Woman's Infusion Center

Care for Your Body and Mind

Chemotherapy may be an important part of your cancer treatment. Woman's Infusion Center envelops you in a calm, safe, comfortable environment to help you relax and heal.

Woman’s Infusion Center features:

  • Wi-Fi and computer access
  • Large waiting area with panoramic views for family and friends
  • Gentle, natural sunlight so you don’t feel secluded 
  • designed reclining chairs for ultimate comfort and relaxation
  • Private storage areas
  • Personal TV at each station
  • Seven semi-private infusion stations

The Woman's Infusion Center is located in a private area on the hospital's 5th floor. It provides chemotherapy, blood transfusions and various outpatient infusions, such as osteoporosis treatment.

What is infusion therapy?

Infusion therapy delivers chemotherapy (cancer-fighting drugs) through an IV over several minutes or hours. Infusion therapy can also be used to give other types of drugs for other conditions besides cancer. For example, osteoporosis drugs can be delivered through an infusion.

In continuous infusion, drugs are given over several days using a pump.

How to prepare for infusion therapy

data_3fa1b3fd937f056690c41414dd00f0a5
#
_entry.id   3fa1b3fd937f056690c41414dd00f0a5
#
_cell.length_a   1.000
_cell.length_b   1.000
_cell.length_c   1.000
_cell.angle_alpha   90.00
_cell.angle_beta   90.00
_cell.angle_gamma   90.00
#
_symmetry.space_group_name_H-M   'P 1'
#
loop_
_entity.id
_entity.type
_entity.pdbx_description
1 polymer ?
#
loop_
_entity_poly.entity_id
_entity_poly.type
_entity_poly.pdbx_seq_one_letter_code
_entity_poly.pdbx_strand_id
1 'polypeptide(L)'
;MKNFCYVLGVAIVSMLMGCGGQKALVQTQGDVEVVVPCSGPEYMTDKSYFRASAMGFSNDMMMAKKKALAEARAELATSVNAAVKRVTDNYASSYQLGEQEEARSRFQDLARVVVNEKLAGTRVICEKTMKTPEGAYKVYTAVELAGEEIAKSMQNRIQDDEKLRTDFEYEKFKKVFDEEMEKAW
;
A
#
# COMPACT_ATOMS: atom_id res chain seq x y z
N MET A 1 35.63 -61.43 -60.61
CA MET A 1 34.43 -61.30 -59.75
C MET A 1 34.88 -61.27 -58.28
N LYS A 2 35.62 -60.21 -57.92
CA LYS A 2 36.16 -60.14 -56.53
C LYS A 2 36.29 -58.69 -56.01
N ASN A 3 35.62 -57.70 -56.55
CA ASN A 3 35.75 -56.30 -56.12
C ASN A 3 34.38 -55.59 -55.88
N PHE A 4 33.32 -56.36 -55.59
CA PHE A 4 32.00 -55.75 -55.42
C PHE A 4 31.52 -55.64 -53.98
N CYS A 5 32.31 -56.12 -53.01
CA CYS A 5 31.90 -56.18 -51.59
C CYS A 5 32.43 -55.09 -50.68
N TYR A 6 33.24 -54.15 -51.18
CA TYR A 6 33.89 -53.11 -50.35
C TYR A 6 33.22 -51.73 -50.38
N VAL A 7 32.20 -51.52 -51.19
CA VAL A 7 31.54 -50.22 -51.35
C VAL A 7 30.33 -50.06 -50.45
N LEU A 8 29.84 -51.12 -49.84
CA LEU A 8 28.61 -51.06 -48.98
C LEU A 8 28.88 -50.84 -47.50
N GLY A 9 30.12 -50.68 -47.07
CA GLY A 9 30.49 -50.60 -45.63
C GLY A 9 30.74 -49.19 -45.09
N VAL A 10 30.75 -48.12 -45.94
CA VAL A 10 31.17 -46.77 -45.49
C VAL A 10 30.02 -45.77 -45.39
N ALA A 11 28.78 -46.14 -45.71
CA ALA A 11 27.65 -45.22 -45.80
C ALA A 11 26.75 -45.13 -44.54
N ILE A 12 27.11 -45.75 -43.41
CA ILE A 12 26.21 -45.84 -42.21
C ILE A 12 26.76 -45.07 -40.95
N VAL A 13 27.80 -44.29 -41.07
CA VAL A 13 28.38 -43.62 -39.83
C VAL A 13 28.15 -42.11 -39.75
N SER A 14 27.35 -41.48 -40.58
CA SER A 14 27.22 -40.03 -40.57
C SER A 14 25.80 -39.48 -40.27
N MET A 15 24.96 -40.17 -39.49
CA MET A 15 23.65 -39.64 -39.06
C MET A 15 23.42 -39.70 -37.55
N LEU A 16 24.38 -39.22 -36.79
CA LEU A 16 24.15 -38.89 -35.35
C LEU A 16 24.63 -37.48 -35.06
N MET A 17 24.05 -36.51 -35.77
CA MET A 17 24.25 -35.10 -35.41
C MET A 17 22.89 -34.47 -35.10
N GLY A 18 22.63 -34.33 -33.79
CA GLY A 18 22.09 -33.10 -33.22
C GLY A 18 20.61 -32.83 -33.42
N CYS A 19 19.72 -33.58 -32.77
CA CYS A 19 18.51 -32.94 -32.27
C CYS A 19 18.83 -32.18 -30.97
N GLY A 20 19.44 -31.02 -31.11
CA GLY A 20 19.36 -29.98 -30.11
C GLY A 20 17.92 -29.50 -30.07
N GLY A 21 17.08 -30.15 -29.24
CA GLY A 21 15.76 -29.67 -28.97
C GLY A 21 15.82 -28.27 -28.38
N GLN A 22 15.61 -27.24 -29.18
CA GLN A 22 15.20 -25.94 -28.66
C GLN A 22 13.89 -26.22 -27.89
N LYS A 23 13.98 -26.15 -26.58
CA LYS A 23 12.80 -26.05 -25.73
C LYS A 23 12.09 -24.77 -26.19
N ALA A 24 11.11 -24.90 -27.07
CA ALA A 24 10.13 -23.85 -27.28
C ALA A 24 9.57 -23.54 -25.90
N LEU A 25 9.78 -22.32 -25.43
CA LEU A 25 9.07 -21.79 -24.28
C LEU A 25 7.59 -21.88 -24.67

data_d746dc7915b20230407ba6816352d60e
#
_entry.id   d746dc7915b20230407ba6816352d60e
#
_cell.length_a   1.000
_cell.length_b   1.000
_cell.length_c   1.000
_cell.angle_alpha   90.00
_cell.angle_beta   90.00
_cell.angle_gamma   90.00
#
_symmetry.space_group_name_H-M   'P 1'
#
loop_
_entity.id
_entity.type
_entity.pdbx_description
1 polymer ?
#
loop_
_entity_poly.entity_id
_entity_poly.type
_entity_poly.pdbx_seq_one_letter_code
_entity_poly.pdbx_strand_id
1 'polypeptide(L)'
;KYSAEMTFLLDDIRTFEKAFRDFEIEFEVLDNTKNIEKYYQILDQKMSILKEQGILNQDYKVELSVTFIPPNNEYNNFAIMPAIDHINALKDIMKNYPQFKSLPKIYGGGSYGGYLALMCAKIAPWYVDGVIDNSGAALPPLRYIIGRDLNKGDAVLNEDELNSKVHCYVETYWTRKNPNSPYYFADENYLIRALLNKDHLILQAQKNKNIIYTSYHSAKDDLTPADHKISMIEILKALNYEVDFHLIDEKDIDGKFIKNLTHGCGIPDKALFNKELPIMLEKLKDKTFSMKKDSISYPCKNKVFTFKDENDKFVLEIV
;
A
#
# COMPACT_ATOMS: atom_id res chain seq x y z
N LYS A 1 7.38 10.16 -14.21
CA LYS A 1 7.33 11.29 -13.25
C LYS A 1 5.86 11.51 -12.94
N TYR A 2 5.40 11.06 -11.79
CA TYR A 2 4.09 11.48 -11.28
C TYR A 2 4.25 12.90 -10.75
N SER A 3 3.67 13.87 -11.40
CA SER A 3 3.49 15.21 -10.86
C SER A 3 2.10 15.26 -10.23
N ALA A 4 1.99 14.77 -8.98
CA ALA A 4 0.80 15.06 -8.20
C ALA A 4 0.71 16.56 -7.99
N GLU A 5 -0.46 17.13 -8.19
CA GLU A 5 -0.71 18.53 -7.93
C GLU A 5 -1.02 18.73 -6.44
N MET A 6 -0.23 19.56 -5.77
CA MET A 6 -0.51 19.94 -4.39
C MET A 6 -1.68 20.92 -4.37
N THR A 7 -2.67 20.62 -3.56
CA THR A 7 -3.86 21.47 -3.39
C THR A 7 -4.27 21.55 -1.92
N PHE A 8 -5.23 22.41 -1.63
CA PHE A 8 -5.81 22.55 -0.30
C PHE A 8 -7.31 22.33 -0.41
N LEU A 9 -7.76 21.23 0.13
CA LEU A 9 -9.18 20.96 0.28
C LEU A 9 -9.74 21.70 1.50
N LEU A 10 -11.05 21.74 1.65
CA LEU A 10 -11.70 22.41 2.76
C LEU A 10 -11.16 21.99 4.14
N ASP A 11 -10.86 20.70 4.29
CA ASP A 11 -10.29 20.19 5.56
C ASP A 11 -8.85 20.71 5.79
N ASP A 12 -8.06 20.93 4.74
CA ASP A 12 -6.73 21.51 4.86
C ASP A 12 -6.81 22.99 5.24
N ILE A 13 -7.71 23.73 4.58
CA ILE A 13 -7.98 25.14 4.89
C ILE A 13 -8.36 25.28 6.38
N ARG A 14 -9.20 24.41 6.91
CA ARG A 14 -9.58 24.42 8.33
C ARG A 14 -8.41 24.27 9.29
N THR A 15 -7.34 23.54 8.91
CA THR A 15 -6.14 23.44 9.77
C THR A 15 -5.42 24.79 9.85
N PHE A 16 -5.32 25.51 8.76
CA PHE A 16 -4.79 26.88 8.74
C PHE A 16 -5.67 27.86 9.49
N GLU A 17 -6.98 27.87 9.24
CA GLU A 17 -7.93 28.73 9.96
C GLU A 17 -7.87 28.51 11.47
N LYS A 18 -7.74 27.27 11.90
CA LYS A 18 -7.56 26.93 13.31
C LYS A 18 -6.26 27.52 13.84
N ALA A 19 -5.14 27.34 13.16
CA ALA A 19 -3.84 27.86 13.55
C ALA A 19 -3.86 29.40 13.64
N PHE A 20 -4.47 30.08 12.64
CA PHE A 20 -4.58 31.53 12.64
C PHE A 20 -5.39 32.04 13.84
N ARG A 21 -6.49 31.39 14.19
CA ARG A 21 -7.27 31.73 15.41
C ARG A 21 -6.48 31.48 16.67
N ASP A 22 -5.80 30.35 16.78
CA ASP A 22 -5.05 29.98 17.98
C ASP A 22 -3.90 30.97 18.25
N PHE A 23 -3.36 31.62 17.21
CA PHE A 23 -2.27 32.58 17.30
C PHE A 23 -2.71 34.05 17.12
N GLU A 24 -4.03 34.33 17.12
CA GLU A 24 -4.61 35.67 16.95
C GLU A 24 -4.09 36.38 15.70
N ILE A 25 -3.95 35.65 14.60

Ask your doctor if you need to have any blood tests or other lab work before you begin treatment. Your doctor can also explain how long to expect each treatment to last and how many treatments — or cycles — you may need and what kinds of side effects to expect.

 In general:

  • Wear loose, comfortable clothes.
  • Wear stable shoes, such as gym shoes, in case you feel unsteady afterwards.
  • Prepare to relax — try deep breathing, visualization, meditation — or bring artwork, knit, read or journal to help you relax and pass the time.
  • Bring beverages and snacks.
  • Bring someone who can drive you home.
  • Bring your insurance card and a list of all medications you’re taking — including vitamins or herbal supplements.

Insurance coverage

Please call your insurance company to find out whether your treatment is covered before your first appointment. Ask about any deductibles, copays, co-insurance or other out-of-pocket costs that you may need to pay.